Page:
A mercury barometer is a simple, easy-to-build barometer that turns the problem of calibrating a pressure standard into one of calibrating a length standard. Accuracy of length standards has long been a concern of merchants and those regulating them; in 1692, the standard would probably have been a brass prototype yard in the possession of the Royal Society....

8

I've built DIY conductivity probes for subglacial measurements. Unfortunately my sensors remain under ~100m of ice so I haven't be able to recover them to check the calibration, but for the same reason, I've taken multiple measurements to reduce calibration drift, as I'm unable to re-calibrate them. So far, they have produced sensible data for 2+ years, but ...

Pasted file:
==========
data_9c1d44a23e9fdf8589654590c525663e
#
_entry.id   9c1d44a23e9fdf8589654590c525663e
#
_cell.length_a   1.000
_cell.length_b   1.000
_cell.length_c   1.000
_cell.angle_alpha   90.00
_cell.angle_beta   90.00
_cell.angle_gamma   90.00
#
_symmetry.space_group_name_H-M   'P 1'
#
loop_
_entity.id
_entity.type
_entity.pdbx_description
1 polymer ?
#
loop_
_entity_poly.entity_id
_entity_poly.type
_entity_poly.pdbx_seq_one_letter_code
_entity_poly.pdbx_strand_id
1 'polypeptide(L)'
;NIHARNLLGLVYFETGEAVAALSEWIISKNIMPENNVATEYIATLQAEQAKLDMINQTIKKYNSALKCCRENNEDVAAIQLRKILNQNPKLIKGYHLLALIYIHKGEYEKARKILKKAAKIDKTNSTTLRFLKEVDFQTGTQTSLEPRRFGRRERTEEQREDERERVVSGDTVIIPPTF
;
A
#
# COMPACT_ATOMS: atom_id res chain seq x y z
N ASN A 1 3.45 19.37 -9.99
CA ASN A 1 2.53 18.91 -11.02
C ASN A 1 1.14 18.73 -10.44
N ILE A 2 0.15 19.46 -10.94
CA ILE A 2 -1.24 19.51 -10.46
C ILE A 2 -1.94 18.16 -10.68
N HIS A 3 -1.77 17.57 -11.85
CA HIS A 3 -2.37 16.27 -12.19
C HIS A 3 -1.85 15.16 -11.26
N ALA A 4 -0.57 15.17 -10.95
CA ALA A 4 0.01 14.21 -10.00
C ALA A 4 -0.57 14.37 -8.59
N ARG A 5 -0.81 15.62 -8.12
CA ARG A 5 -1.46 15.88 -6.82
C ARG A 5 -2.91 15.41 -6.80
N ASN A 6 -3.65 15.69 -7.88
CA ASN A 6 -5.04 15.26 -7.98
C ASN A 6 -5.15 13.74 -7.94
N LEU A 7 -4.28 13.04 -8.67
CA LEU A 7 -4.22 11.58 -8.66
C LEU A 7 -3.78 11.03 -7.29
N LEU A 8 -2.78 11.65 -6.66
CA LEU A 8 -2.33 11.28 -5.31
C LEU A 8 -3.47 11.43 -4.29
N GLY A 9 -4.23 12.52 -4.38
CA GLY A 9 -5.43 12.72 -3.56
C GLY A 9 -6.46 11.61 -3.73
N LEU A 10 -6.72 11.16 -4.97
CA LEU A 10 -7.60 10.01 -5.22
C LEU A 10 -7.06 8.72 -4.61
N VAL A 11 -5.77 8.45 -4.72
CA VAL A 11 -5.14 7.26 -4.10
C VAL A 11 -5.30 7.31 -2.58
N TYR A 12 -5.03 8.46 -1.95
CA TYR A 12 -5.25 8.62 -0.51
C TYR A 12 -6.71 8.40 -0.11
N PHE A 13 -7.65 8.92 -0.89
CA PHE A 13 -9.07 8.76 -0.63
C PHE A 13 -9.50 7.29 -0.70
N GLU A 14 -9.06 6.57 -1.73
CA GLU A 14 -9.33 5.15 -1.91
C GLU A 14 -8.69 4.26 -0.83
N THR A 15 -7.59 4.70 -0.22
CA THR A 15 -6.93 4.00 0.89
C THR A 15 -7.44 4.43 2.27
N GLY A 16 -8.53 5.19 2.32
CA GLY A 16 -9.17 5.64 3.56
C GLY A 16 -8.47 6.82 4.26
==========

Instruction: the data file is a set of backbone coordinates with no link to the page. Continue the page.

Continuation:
8

Yes, you can measure seismic energy with accelerometers. Most people do. There are three ways to measure seismic energy: by displacement $x$, velocity $\dot{x}$, or acceleration $\ddot{x}$. Loose-spring devices like geophones measure velocity; stiff-spring devices like MEMS and relative gravimeters measure acceleration: they are accelerometers. Those used ...

8